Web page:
Wednesday, January 25, 2017

The Hidden Thread by Liz Trenow

Rating: ★ ★ ★ ☆ ☆
Obtained from: Netgalley
Read: January 22, 2017

The Hidden Thread is a breathtaking novel about the intricate craft of silk and the heartbreak of forbidden love. When Anna Butterfield's mother dies, she's sent to live with her uncle, a silk merchant in London, to make a good match and provide for her father and sister. There, she meets Henri, a French immigrant and apprentice hoping to become a master weaver. But Henri, born into a lower class, becomes embroiled in the silk riots that break out as weavers protest for a fair wage. New York Times bestselling author Liz Trenow weaves a luminous tale of class struggle and star-crossed love.

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Industry and Idleness, Plate 1; The Fellow 'Prentices at their Looms
by William Hogarth.
Excuse my candor, but I’d love to know what the designer was thinking when they created the jacket for Liz Trenow’s The Hidden Thread. Were they not informed that novel takes place in the 1760s or does Sourcebooks Landmark honestly think American readers are too dense to notice the anachronistic imagery? My money is on the latter as twentieth century literature is trending in the American market, but either way I am intensely disappointed with the misrepresentation of content seen on this cover which is why I think it appropriate to begin my review by setting the record straight.

For those who decided to skip the blurb, The Hidden Thread takes place in the 18th century. If you require a historical a point of reference, George III is on the throne and America is about fifteen years away Lexington and Concord. Stiff-bodied gowns are all the rage as are frock coats and knee length breeches. The story, despite its fictional protagonist, is inspired by the life of Anna Maria Garthwaite who was an English textile designer renowned for the intricate floral designs she created from hand-woven silk fabrics. Her caricature's connection to artist William Hogarth is also fictional though it should be noted that the nature of Hogarth’s association with the weavers of Spitalfields is rooted in speculation of historic fact.

I’ve been a Trenow fan since her debut release and couldn’t wait to get my hands on The Hidden Thread, but the reality of the novel caught me off-guard. I liked the characters and their individual arcs, but the historic context didn’t engage my imagination the way The Forgotten Seamstress, The Last Telegram, or The Poppy Factory had. I’ve nothing against authors venturing into new territory and knew from the description that the novel represented a new direction for Trenow, but at the end of the day, I didn’t feel The Hidden Thread as authentically atmospheric as its predecessors.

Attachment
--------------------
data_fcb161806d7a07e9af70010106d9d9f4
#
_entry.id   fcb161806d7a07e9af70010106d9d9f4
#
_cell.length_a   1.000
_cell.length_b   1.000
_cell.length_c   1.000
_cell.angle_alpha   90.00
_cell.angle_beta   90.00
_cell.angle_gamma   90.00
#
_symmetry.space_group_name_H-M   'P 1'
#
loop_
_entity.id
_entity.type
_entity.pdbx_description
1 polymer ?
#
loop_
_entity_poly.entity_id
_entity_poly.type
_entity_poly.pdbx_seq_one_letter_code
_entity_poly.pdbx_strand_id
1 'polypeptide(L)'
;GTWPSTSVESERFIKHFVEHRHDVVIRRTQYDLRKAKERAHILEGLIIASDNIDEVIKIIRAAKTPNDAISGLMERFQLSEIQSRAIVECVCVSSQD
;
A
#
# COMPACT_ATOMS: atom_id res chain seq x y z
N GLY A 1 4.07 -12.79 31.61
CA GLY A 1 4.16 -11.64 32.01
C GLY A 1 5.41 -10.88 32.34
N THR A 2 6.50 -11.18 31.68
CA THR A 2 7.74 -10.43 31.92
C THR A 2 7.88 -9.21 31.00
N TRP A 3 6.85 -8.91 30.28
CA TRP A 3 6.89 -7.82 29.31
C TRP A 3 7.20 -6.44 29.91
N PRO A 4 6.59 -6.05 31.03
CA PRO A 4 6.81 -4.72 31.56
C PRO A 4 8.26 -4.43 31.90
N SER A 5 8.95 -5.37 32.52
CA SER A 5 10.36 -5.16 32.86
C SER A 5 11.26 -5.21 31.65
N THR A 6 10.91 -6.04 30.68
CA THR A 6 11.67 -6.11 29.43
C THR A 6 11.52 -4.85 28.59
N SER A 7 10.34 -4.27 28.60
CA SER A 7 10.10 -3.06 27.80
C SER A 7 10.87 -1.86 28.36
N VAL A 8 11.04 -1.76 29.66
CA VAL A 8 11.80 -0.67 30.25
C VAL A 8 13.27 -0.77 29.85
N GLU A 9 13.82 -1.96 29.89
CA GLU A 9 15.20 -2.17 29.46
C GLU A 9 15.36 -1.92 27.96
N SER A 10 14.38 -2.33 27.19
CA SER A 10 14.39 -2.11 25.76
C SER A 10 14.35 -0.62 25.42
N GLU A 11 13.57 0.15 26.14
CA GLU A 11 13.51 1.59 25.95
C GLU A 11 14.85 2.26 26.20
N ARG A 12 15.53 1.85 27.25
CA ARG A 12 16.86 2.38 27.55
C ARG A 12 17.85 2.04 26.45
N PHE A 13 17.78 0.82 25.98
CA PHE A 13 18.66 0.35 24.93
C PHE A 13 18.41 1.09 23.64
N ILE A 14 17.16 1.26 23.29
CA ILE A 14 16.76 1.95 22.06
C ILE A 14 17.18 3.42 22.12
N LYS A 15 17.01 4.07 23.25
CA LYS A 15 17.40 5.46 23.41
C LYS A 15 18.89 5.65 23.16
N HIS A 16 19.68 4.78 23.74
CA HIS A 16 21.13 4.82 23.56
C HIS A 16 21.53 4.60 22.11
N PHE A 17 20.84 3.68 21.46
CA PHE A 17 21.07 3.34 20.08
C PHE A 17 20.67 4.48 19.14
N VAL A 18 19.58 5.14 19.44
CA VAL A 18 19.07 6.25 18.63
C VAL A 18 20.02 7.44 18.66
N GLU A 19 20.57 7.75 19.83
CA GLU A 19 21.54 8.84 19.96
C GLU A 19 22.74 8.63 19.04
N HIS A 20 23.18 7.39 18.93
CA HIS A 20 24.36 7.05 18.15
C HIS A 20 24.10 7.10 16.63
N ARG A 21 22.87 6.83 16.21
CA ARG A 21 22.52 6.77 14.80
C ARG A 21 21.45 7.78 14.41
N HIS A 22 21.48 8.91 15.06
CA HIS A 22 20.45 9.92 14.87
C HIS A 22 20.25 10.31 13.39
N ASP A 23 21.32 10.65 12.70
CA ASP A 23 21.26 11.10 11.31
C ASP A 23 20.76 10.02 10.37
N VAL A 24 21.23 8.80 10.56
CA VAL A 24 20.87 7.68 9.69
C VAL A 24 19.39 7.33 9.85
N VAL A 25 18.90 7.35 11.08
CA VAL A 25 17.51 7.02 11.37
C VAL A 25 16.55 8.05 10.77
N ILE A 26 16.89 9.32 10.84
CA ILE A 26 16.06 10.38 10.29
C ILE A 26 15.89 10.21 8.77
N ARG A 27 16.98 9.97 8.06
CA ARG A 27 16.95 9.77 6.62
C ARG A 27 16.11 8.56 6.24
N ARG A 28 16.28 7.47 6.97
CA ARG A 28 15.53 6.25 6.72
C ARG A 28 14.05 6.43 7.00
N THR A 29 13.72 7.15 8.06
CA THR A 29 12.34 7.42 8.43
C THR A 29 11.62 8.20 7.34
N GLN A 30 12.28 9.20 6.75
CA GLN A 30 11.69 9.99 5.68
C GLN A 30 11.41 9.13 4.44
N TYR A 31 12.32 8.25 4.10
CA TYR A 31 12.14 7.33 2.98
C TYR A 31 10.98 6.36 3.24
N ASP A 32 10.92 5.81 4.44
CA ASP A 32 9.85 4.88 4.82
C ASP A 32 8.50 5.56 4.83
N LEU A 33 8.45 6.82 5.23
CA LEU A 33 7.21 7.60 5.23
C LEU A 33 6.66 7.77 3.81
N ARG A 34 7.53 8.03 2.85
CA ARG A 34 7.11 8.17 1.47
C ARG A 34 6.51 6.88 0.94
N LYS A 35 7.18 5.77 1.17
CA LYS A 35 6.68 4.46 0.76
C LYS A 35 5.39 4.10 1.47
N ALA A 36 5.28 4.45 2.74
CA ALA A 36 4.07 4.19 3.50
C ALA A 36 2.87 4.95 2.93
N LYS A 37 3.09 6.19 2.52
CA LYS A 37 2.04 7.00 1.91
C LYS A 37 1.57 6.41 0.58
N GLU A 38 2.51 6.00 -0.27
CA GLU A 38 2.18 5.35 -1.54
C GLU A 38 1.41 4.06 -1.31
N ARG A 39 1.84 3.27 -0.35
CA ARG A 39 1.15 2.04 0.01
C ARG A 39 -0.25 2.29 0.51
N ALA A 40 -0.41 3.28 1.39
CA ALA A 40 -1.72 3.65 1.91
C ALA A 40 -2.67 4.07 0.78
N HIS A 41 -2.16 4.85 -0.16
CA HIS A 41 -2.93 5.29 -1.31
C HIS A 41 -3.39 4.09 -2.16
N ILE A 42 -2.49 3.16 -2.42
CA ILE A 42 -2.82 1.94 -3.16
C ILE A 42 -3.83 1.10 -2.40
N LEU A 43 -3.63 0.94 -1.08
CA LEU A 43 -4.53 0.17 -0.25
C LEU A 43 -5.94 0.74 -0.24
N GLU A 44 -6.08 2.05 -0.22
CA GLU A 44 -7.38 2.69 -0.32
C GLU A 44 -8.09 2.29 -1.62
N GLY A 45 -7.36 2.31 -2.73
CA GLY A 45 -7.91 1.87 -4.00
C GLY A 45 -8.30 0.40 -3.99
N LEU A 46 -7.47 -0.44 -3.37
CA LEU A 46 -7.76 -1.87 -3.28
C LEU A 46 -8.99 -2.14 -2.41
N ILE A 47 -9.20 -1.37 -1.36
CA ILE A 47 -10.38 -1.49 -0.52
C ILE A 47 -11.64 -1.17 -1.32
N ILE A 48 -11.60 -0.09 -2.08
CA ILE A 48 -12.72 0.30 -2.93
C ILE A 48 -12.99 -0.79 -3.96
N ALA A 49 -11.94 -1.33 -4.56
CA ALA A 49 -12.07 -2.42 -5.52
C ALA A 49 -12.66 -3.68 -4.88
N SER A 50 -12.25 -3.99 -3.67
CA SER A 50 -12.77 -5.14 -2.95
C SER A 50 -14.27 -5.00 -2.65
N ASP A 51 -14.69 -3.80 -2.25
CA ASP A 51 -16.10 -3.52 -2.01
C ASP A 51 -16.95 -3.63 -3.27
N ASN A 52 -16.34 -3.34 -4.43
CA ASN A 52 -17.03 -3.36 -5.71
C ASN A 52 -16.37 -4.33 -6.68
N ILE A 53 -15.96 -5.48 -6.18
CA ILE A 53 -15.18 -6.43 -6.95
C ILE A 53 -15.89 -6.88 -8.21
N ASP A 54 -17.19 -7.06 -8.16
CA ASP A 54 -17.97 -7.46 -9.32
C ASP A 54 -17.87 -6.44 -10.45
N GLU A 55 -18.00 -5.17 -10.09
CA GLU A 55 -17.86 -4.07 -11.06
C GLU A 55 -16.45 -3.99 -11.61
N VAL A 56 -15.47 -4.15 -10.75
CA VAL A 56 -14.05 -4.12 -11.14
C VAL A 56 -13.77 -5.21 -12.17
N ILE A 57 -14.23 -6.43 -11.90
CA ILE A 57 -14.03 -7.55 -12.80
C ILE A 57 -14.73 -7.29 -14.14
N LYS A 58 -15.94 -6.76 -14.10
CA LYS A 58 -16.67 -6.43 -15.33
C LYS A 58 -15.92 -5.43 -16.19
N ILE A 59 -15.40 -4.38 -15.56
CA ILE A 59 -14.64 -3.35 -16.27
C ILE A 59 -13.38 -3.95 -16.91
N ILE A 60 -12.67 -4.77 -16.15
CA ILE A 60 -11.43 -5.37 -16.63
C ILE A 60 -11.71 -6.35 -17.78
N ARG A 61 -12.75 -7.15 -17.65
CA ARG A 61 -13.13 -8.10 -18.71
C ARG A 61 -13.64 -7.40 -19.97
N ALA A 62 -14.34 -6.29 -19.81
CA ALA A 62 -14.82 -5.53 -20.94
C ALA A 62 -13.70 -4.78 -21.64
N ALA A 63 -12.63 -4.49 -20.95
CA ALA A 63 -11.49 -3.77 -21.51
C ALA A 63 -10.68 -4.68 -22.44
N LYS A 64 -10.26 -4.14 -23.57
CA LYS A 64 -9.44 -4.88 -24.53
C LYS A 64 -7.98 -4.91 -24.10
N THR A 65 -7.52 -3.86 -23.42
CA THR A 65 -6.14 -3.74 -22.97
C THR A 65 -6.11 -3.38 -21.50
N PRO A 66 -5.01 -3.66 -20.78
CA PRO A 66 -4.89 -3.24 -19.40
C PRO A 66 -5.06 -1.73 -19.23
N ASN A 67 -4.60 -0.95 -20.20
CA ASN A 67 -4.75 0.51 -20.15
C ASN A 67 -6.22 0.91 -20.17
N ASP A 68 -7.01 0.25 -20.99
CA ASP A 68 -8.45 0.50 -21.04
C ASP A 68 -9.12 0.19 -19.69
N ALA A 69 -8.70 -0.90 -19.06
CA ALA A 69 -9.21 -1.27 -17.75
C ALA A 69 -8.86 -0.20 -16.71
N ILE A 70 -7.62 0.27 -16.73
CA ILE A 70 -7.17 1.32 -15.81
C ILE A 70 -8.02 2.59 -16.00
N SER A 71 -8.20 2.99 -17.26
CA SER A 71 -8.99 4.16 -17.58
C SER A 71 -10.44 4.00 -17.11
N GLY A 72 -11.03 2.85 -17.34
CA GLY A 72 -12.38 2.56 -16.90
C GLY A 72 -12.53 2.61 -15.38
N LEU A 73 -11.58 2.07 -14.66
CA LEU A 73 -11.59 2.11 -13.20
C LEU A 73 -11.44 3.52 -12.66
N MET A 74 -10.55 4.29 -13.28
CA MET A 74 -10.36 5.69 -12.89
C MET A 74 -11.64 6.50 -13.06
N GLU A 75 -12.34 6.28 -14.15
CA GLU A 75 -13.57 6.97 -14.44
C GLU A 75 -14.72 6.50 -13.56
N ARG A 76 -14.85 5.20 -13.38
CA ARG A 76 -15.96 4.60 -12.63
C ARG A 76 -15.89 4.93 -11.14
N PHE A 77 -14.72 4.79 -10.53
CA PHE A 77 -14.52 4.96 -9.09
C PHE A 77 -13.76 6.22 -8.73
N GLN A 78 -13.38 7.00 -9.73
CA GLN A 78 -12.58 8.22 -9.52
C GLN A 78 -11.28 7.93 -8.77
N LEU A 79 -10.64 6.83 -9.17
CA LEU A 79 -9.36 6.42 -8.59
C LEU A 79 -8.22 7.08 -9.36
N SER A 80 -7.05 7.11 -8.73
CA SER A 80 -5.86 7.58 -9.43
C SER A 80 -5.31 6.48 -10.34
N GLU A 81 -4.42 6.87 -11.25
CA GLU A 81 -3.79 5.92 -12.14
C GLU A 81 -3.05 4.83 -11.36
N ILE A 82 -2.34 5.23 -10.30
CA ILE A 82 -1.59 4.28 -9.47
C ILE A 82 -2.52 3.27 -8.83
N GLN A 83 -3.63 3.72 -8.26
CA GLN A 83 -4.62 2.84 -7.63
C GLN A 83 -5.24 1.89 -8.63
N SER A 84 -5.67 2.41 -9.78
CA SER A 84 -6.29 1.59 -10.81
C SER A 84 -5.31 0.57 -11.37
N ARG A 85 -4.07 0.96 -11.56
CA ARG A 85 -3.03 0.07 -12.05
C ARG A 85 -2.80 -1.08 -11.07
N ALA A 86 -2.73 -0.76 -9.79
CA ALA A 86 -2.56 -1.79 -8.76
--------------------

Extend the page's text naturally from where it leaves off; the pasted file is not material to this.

That said, I was fascinated by the degree of relevancy incorporated into this lesser known chapter of English history. Tensions between English weavers and their immigrant counterparts ran so high in the 1760s that they actually erupted into a series of disturbances known as the Spitalfield riots. Class inequality, fair wages, and fair trade policies all played a role in the conflicts, but the prejudice Henri suffers as a French immigrant had a familiar ring to it. I can’t speak for the author or other readers, but I personally couldn’t help appreciating the pertinence of the ideas his storyline inspired and the parallels it drew to the referendum known as Brexit.

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If I ever get out of here, I will do everything to regain her friendship, he promised himself. But this flicker of hope was followed by an even deeper despair when an official arrived to tell him that his trial had been set for the following week. The prospect of release seemed more distant than ever, and he had almost lost hope of ever getting out of prison alive, save for the journey to the gibbet.
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